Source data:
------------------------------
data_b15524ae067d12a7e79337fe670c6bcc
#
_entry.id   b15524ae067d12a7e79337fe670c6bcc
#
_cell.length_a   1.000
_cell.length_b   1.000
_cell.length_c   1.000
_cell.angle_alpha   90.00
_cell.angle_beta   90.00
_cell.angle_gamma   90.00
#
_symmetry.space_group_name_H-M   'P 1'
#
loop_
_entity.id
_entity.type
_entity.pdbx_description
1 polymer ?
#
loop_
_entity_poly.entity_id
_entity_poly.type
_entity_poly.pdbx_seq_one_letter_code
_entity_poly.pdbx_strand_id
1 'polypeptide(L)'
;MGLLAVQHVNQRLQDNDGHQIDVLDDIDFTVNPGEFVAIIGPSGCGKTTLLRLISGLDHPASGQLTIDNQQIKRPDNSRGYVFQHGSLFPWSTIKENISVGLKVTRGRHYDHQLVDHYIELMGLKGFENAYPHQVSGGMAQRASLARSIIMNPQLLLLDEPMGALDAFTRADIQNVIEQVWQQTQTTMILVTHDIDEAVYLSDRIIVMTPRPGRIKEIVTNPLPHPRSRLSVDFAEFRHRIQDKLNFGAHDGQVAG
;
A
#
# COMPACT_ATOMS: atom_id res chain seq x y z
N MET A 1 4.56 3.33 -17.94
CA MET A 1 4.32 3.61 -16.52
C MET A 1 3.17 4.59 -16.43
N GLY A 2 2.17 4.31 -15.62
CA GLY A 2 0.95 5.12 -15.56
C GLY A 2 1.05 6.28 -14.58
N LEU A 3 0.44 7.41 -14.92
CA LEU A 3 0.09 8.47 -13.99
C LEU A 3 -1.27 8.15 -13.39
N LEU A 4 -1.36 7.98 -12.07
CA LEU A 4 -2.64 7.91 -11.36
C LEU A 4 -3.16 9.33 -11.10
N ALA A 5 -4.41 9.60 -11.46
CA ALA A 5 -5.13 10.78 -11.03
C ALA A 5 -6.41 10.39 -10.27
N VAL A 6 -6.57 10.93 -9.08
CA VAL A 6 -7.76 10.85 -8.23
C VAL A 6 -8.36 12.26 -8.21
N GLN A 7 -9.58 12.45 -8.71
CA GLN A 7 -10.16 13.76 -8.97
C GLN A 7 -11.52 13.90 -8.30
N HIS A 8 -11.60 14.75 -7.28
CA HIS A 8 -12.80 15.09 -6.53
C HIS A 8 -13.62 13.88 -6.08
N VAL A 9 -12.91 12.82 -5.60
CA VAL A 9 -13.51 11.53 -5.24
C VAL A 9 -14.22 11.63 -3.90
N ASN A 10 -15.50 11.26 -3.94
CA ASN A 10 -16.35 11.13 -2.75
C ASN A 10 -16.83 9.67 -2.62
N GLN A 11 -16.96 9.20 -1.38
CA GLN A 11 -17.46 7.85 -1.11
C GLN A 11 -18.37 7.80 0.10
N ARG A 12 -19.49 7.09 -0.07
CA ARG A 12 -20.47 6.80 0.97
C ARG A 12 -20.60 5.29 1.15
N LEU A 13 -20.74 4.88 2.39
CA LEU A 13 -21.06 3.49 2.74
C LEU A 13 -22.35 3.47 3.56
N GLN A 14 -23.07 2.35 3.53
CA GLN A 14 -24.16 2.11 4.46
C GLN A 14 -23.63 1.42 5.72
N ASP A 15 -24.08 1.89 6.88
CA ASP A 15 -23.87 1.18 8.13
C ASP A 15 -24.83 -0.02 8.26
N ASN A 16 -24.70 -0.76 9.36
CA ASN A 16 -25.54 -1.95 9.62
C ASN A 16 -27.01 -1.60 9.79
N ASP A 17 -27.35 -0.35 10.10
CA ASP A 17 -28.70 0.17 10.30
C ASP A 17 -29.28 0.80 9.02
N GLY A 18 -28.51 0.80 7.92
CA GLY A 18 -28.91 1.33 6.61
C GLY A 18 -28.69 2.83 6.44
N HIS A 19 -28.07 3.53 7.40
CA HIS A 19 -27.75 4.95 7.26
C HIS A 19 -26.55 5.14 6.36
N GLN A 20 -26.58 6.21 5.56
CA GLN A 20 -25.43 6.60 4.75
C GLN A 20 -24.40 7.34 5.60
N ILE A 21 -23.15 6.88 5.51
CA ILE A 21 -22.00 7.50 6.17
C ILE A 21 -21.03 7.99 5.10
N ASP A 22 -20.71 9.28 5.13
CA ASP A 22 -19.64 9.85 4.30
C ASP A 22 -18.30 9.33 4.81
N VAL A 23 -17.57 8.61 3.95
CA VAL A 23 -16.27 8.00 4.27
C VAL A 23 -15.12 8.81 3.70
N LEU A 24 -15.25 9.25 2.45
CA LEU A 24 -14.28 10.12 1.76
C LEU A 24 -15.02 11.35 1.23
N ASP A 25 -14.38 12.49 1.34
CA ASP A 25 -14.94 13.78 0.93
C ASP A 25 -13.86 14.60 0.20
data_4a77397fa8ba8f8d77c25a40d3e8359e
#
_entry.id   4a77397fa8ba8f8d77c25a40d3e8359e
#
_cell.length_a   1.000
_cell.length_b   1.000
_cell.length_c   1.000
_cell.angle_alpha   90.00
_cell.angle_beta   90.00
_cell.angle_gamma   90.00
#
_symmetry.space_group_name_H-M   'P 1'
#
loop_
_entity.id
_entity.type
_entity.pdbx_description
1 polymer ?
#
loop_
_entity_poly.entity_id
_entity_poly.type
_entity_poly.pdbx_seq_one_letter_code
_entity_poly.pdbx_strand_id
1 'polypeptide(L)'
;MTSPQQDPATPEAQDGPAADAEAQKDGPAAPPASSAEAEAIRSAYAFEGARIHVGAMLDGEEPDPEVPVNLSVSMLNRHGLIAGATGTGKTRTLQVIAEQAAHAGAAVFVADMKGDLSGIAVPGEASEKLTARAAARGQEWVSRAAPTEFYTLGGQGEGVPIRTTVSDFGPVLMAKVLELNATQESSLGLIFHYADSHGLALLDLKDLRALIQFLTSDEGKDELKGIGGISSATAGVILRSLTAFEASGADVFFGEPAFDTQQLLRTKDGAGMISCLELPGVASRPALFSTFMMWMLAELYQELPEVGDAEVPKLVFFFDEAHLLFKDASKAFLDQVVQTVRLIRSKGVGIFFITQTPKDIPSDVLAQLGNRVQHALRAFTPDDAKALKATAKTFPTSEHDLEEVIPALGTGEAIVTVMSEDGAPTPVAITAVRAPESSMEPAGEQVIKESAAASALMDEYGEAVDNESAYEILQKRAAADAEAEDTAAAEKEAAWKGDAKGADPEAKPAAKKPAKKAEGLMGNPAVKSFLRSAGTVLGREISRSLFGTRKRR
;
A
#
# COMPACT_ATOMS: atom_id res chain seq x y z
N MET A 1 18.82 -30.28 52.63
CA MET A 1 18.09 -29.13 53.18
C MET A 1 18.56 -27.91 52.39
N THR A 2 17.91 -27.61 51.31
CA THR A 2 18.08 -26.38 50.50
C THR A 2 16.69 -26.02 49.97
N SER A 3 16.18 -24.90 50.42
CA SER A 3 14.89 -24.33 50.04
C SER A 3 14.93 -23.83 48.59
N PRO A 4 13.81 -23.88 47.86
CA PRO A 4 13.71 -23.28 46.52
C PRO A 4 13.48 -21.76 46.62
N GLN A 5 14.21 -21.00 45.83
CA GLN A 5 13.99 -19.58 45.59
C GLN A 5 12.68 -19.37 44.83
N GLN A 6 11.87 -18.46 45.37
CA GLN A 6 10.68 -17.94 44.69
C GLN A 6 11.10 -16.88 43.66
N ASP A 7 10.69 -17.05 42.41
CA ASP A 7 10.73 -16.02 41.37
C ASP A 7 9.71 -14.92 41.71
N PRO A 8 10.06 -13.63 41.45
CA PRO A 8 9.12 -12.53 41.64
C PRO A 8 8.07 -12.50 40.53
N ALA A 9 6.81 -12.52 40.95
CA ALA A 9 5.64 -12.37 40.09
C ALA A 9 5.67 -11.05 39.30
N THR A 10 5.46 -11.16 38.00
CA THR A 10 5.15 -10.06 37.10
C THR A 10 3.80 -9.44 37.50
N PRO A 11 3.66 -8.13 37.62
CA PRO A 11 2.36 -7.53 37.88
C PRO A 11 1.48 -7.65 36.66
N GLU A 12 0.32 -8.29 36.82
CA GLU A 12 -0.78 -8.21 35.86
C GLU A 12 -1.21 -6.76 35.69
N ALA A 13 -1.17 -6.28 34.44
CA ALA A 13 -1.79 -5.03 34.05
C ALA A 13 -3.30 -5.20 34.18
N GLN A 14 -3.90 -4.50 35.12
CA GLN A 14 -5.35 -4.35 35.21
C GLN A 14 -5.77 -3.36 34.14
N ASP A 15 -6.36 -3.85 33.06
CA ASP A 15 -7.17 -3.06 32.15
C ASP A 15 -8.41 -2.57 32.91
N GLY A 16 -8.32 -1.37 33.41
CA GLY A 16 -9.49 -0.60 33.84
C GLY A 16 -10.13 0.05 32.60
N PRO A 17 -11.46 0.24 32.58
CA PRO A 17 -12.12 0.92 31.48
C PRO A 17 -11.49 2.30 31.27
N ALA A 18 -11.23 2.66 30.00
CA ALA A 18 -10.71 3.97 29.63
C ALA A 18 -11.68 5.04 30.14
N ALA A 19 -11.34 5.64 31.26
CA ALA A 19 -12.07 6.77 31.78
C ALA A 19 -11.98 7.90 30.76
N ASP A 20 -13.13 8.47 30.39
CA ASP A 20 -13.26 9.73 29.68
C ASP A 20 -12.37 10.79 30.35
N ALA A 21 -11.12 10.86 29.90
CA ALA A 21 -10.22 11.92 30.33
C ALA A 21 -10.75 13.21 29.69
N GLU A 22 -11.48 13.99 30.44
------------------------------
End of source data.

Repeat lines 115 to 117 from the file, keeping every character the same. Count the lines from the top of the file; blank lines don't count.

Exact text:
_cell.angle_gamma   90.00
#
_symmetry.space_group_name_H-M   'P 1'